For owners of the Surface Pro 4, 2017 Surface Pro and Surface Pro 3, there’s nothing more frustrating than Surface Pro keyboard problems. Use these tips and workarounds to solve all your issues with them.
Every mobile accessory has issues, but Surface Pro keyboard problems are exceptionally frustrating because of each Surface Pro’s design. A Surface Type Cover is the best, most reliable way to get work done when Tablet Mode is turned off and you have the device’s kickstand extended. Even in Tablet Mode, a working Surface Type Cover is key. Microsoft designed the cover to shut itself off when folded backward, but issues could keep that from happening.
Here’s how to fix Surface Pro keyboard problems and get Surface Pro working again.
How to Fix Surface Pro Keyboard Disconnecting Problems
You’re sitting there, typing away when suddenly your Surface Pro makes all your apps full screen and puts you into Tablet Mode. Out of all the issues users report, Surface Pro keyboard disconnection problems seem to happen the most.
First, check to make sure the disconnection problems weren’t caused by an update to Windows 10. Microsoft updates every Surface Pro’s firmware through Windows 10 and these updates sometimes install new keyboard and trackpad drivers for stability. Tap on the Start button in the bottom-right corner of your screen. Tap the Settings cog in the bottom-left edge of the Start Screen or Start Menu. Tap on Update & Security. Finally, tap on the View Installed Update History link.
Look for any recent Surface firmware updates in your update history. If your device did install one, that’s what caused your issue. Restart your Surface Pro and you shouldn’t need to do any more troubleshooting.
Now, if the issue comes back again and again, a hardware issue or software issue could be behind your Surface Pro keyboard problems.
Disconnect your Surface Type Cover from the cover port. Check the pins along the top of the cover to make sure they aren’t damaged or have a lot of grime covering them. Your keyboard uses these pins to get power from your Surface Pro and communicate with Windows 10. If one of the pins is damaged, plan on buying a new cover.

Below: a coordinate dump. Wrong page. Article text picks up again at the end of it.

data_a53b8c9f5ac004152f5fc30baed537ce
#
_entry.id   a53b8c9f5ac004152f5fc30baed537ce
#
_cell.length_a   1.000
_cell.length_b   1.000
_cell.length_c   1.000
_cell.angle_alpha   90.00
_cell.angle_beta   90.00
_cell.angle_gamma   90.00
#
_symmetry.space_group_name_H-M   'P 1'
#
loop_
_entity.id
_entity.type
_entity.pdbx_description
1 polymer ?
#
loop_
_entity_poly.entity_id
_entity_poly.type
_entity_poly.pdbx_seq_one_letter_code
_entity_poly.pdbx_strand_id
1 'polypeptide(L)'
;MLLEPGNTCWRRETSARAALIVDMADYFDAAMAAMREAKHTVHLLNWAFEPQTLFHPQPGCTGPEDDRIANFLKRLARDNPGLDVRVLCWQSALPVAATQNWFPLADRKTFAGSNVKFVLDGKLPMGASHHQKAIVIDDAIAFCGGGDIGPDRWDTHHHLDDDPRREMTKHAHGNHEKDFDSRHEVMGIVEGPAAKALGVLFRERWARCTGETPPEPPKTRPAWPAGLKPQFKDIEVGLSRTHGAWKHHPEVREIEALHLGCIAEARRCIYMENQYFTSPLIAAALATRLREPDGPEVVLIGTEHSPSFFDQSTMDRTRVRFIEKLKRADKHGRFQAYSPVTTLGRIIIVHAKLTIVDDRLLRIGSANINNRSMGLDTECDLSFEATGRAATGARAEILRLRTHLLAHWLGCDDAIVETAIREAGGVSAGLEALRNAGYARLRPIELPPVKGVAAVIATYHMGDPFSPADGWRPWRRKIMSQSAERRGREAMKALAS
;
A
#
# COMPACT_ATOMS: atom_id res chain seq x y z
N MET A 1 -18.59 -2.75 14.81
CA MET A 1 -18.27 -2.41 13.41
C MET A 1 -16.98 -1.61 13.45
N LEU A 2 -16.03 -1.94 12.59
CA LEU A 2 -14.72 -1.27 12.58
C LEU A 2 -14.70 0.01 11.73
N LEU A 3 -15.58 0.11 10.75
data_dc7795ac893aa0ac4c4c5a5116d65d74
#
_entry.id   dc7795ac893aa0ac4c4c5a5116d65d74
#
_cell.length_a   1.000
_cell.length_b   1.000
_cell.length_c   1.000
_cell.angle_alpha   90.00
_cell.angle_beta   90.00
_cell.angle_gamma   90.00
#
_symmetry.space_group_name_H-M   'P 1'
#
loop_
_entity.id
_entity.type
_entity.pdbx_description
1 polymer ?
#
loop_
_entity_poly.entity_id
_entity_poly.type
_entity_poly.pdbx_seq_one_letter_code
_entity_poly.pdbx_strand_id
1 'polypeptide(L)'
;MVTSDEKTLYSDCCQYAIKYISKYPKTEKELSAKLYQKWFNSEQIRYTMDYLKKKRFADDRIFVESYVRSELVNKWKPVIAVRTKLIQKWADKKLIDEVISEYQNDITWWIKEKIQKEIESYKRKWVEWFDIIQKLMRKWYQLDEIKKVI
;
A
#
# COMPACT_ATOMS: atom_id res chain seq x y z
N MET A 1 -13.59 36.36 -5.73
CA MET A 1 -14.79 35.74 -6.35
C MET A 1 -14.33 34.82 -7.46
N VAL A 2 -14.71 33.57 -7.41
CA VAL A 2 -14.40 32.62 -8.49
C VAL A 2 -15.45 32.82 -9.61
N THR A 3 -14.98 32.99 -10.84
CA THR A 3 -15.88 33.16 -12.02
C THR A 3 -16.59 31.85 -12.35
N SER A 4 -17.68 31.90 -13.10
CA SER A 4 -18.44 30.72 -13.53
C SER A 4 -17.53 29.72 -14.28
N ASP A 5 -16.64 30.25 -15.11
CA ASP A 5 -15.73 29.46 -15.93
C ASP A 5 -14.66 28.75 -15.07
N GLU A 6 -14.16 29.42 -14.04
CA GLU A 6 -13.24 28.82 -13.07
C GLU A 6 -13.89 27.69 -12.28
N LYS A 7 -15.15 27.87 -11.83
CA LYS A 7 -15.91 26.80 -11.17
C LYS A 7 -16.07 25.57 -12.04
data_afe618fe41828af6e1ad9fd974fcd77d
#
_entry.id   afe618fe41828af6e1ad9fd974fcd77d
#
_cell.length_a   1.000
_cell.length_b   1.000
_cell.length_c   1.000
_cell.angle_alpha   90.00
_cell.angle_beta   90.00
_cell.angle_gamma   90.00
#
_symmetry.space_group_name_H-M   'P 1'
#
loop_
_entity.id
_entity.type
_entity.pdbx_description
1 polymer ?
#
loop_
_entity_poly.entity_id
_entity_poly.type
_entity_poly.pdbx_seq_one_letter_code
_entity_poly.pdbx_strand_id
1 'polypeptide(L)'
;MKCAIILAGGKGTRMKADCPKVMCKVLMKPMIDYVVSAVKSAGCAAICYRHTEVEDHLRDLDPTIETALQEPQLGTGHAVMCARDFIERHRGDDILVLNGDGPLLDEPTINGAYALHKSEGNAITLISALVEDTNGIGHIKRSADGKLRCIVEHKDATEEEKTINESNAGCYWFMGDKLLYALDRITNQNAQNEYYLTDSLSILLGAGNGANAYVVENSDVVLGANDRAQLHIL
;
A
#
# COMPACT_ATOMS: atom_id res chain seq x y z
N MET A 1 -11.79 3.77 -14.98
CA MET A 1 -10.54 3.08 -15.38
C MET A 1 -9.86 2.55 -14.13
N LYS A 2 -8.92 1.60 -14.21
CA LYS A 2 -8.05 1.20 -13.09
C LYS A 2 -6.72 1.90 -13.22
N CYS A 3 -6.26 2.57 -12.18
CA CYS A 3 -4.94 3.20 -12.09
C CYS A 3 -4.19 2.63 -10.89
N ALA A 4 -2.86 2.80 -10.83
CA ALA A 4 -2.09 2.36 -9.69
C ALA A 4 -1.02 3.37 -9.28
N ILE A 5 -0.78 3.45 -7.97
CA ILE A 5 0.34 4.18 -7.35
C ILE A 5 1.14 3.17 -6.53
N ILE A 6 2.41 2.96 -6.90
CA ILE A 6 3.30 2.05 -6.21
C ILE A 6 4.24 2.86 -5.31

The easiest way to rule out a software issue is to reset your Surface Pro. You can do that with the Settings app and still keep all your files where they are. Use Gotta Be Mobile’s How to Reset Windows 10 as a guide to get this done.
How to Fix Stuck Keys on Your Surface Pro Keyboard
You’re typing away and a key on your cover suddenly doesn’t work. It happens to every keyboard at some point. What’s actually causing the problem determines how serious an issue this is or not.
If you eat near your Surface Pro, you’re bound to get a crumb underneath your keys. Because there’s a switch underneath the key telling your Surface Pro that you pressed it, crumbs can cause problems. Try using a sheet of paper or compressed air to get the crumb out. Don’t press the key repeatedly to crush whatever is underneath. That only creates smaller crumbs.
Unfortunately, stuck keys caused by small particles getting in between the key and the mechanism underneath your keyboard isn’t covered under warranty. You will need to buy a replacement keyboard if nothing you do can get the key working again.
How to Fix Surface Pro Keyboard Trackpad Problems